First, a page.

Nanosatellites for quantum science and technology

Daniel K.L. Oi, Alex Ling, James A. Grieve, Thomas Jennewein, Aline N. Dinkelaker, Markus Krutzik

Research output: Contribution to journalArticle

8 Citations (Scopus)

Abstract

Bringing quantum science and technology to the space frontier offers exciting prospects for both fundamental physics and applications such as long-range secure communication and space-borne quantum probes for inertial sensing with enhanced accuracy and sensitivity. But despite important terrestrial pathfinding precursors on common microgravity platforms and promising proposals to exploit the significant advantages of space quantum missions, large-scale quantum testbeds in space are yet to be realized due to the high costs and leadtimes of traditional “Big Space” satellite development. But the “small space” revolution, spearheaded by the rise of nanosatellites such as CubeSats, is an opportunity to greatly accelerate the progress of quantum space missions by providing easy and affordable access to space and encouraging agile development. We review space quantum science and technology, CubeSats and their rapidly developing capabilities, and how they can be used to advance quantum satellite systems.
LanguageEnglish
Pages1-32
Number of pages32
JournalContemporary Physics
DOIs
Publication statusPublished - 4 Oct 2016

Fingerprint

Nanosatellites
nanosatellites
Satellites
Microgravity
Testbeds
Physics
Costs
space missions
microgravity
proposals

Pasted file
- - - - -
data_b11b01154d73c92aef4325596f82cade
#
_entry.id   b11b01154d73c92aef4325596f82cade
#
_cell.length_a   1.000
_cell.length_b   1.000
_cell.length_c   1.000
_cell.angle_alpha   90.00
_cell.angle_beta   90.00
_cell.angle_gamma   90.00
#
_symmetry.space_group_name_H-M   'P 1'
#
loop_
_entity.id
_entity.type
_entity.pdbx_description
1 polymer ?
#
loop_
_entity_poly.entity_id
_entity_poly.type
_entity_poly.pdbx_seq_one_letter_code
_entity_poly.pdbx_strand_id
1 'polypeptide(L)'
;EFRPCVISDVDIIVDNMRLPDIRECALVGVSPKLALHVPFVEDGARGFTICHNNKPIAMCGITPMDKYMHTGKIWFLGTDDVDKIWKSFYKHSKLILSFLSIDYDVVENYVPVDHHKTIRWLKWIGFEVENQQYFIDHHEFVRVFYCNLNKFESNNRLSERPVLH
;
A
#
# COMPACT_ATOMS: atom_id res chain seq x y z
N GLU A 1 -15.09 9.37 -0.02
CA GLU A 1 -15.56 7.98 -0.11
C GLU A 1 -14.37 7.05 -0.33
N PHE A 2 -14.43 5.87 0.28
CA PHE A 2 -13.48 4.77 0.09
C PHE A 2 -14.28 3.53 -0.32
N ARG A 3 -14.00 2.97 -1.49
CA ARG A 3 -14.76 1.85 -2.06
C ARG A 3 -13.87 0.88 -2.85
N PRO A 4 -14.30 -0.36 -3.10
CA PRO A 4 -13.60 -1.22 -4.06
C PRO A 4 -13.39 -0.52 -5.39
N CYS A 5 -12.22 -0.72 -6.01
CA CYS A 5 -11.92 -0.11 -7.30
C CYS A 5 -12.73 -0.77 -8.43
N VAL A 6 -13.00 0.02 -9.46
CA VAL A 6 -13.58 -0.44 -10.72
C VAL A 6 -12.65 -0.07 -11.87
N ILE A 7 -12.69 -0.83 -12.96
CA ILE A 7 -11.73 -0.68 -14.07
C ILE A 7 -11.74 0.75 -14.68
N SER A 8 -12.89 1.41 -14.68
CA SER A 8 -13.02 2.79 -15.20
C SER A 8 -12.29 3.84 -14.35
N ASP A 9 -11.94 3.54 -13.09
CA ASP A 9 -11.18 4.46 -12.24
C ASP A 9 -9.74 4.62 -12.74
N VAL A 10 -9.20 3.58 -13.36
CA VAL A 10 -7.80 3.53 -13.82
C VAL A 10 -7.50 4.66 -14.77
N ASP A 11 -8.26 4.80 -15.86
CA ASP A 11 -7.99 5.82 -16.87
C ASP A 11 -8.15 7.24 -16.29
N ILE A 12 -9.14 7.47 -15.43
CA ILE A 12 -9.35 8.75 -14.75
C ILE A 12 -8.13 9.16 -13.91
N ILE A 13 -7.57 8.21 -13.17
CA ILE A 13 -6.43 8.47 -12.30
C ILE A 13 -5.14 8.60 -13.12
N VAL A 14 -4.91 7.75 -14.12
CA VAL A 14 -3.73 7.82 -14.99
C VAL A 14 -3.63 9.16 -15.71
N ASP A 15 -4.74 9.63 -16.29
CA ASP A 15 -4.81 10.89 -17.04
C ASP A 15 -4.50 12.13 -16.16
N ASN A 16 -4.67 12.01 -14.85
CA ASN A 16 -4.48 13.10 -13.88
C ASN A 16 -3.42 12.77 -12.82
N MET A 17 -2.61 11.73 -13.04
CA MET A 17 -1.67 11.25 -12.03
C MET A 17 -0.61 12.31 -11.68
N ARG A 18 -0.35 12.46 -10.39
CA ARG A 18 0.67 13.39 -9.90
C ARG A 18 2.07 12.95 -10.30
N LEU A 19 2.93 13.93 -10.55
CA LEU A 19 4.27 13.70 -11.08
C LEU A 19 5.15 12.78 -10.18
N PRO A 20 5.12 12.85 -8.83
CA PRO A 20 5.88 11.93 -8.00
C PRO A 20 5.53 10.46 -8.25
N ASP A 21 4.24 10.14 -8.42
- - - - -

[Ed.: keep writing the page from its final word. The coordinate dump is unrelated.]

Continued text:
platforms
communication
costs
physics

Keywords

  • CubeSats
  • nanosatellites
  • fundamental physics
  • quantum computation
  • communications

Cite this

Oi, D. K. L., Ling, A., Grieve, J. A., Jennewein, T., Dinkelaker, A. N., & Krutzik, M. (2016). Nanosatellites for quantum science and technology. Contemporary Physics, 1-32. https://doi.org/10.1080/00107514.2016.1235150
Oi, Daniel K.L. ; Ling, Alex ; Grieve, James A. ; Jennewein, Thomas ; Dinkelaker, Aline N. ; Krutzik, Markus. / Nanosatellites for quantum science and technology. In: Contemporary Physics. 2016 ; pp. 1-32.
@article{a41e79f8a30a4899b79f6cd5804d635b,
title = "Nanosatellites for quantum science and technology",
abstract = "Bringing quantum science and technology to the space frontier offers exciting prospects for both fundamental physics and applications such as long-range secure communication and space-borne quantum probes for inertial sensing with enhanced accuracy and sensitivity. But despite important terrestrial pathfinding precursors on common microgravity platforms and promising proposals to exploit the significant advantages of space quantum missions, large-scale quantum testbeds in space are yet to be realized due to the high costs and leadtimes of traditional “Big Space” satellite development. But the “small space” revolution, spearheaded by the rise of nanosatellites such as CubeSats, is an opportunity to greatly accelerate the progress of quantum space missions by providing easy and affordable access to space and encouraging agile development. We review space quantum science and technology, CubeSats and their rapidly developing capabilities, and how they can be used to advance quantum satellite systems.",
keywords = "CubeSats, nanosatellites, fundamental physics, quantum computation, communications",
author = "Oi, {Daniel K.L.} and Alex Ling and Grieve, {James A.} and Thomas Jennewein and Dinkelaker, {Aline N.} and Markus Krutzik",
note = "This is an Accepted Manuscript of an article to be published by Taylor & Francis in Contemporary on 4 October 2016, available online: http://www.tandfonline.com/10.1080/00107514.2016.1235150",
year = "2016",